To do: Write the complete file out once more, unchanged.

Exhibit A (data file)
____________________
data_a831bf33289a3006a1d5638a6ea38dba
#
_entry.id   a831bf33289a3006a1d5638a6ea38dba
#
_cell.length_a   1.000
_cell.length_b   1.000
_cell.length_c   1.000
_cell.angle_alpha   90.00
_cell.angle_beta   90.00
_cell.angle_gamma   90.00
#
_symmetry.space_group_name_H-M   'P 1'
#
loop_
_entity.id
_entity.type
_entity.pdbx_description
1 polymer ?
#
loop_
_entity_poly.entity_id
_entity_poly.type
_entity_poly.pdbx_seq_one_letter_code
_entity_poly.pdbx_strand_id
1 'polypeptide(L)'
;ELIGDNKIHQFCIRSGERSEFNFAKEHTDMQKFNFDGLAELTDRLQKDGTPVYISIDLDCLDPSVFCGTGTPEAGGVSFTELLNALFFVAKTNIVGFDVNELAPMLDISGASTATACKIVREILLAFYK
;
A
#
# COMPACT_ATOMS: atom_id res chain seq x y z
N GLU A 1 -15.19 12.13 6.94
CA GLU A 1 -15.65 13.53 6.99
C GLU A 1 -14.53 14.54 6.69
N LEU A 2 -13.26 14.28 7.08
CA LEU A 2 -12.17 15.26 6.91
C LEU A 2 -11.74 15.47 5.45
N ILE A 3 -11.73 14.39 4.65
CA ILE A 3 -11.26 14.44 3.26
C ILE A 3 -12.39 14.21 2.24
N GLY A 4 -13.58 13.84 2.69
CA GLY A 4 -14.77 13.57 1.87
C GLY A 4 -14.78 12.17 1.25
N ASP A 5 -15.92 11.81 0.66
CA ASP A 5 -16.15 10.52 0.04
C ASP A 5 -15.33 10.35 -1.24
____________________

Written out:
data_a831bf33289a3006a1d5638a6ea38dba
#
_entry.id   a831bf33289a3006a1d5638a6ea38dba
#
_cell.length_a   1.000
_cell.length_b   1.000
_cell.length_c   1.000
_cell.angle_alpha   90.00
_cell.angle_beta   90.00
_cell.angle_gamma   90.00
#
_symmetry.space_group_name_H-M   'P 1'
#
loop_
_entity.id
_entity.type
_entity.pdbx_description
1 polymer ?
#
loop_
_entity_poly.entity_id
_entity_poly.type
_entity_poly.pdbx_seq_one_letter_code
_entity_poly.pdbx_strand_id
1 'polypeptide(L)'
;ELIGDNKIHQFCIRSGERSEFNFAKEHTDMQKFNFDGLAELTDRLQKDGTPVYISIDLDCLDPSVFCGTGTPEAGGVSFTELLNALFFVAKTNIVGFDVNELAPMLDISGASTATACKIVREILLAFYK
;
A
#
# COMPACT_ATOMS: atom_id res chain seq x y z
N GLU A 1 -15.19 12.13 6.94
CA GLU A 1 -15.65 13.53 6.99
C GLU A 1 -14.53 14.54 6.69
N LEU A 2 -13.26 14.28 7.08
CA LEU A 2 -12.17 15.26 6.91
C LEU A 2 -11.74 15.47 5.45
N ILE A 3 -11.73 14.39 4.65
CA ILE A 3 -11.26 14.44 3.26
C ILE A 3 -12.39 14.21 2.24
N GLY A 4 -13.58 13.84 2.69
CA GLY A 4 -14.77 13.57 1.87
C GLY A 4 -14.78 12.17 1.25
N ASP A 5 -15.92 11.81 0.66
CA ASP A 5 -16.15 10.52 0.04
C ASP A 5 -15.33 10.35 -1.24